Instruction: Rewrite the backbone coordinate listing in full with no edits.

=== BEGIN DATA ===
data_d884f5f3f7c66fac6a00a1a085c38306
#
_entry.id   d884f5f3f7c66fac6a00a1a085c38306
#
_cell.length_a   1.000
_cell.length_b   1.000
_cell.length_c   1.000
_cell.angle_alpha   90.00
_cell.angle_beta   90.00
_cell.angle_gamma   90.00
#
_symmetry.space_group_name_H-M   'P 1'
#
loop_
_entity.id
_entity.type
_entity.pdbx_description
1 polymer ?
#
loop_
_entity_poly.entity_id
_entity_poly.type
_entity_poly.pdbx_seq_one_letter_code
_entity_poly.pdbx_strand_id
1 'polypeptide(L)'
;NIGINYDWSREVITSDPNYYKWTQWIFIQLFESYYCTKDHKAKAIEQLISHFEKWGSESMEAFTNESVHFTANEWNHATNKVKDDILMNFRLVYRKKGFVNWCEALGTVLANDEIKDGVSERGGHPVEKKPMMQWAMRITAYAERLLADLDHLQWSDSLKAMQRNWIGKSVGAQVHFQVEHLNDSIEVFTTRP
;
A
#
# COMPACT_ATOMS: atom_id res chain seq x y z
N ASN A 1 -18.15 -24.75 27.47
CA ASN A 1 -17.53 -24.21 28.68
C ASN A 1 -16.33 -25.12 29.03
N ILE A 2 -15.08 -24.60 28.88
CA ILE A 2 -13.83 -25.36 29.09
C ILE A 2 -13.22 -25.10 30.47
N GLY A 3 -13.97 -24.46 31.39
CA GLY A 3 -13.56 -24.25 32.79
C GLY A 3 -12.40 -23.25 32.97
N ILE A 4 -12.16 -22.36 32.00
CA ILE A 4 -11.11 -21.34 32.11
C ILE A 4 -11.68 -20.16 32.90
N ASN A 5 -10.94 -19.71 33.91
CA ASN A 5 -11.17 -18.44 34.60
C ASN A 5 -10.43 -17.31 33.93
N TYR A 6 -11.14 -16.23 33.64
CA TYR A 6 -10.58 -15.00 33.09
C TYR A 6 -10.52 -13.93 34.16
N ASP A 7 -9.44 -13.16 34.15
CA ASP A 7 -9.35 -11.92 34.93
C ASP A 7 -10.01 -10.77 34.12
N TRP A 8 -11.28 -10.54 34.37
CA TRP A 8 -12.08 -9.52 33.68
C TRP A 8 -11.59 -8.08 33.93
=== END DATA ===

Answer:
data_d884f5f3f7c66fac6a00a1a085c38306
#
_entry.id   d884f5f3f7c66fac6a00a1a085c38306
#
_cell.length_a   1.000
_cell.length_b   1.000
_cell.length_c   1.000
_cell.angle_alpha   90.00
_cell.angle_beta   90.00
_cell.angle_gamma   90.00
#
_symmetry.space_group_name_H-M   'P 1'
#
loop_
_entity.id
_entity.type
_entity.pdbx_description
1 polymer ?
#
loop_
_entity_poly.entity_id
_entity_poly.type
_entity_poly.pdbx_seq_one_letter_code
_entity_poly.pdbx_strand_id
1 'polypeptide(L)'
;NIGINYDWSREVITSDPNYYKWTQWIFIQLFESYYCTKDHKAKAIEQLISHFEKWGSESMEAFTNESVHFTANEWNHATNKVKDDILMNFRLVYRKKGFVNWCEALGTVLANDEIKDGVSERGGHPVEKKPMMQWAMRITAYAERLLADLDHLQWSDSLKAMQRNWIGKSVGAQVHFQVEHLNDSIEVFTTRP
;
A
#
# COMPACT_ATOMS: atom_id res chain seq x y z
N ASN A 1 -18.15 -24.75 27.47
CA ASN A 1 -17.53 -24.21 28.68
C ASN A 1 -16.33 -25.12 29.03
N ILE A 2 -15.08 -24.60 28.88
CA ILE A 2 -13.83 -25.36 29.09
C ILE A 2 -13.22 -25.10 30.47
N GLY A 3 -13.97 -24.46 31.39
CA GLY A 3 -13.56 -24.25 32.79
C GLY A 3 -12.40 -23.25 32.97
N ILE A 4 -12.16 -22.36 32.00
CA ILE A 4 -11.11 -21.34 32.11
C ILE A 4 -11.68 -20.16 32.90
N ASN A 5 -10.94 -19.71 33.91
CA ASN A 5 -11.17 -18.44 34.60
C ASN A 5 -10.43 -17.31 33.93
N TYR A 6 -11.14 -16.23 33.64
CA TYR A 6 -10.58 -15.00 33.09
C TYR A 6 -10.52 -13.93 34.16
N ASP A 7 -9.44 -13.16 34.15
CA ASP A 7 -9.35 -11.92 34.93
C ASP A 7 -10.01 -10.77 34.12
N TRP A 8 -11.28 -10.54 34.37
CA TRP A 8 -12.08 -9.52 33.68
C TRP A 8 -11.59 -8.08 33.93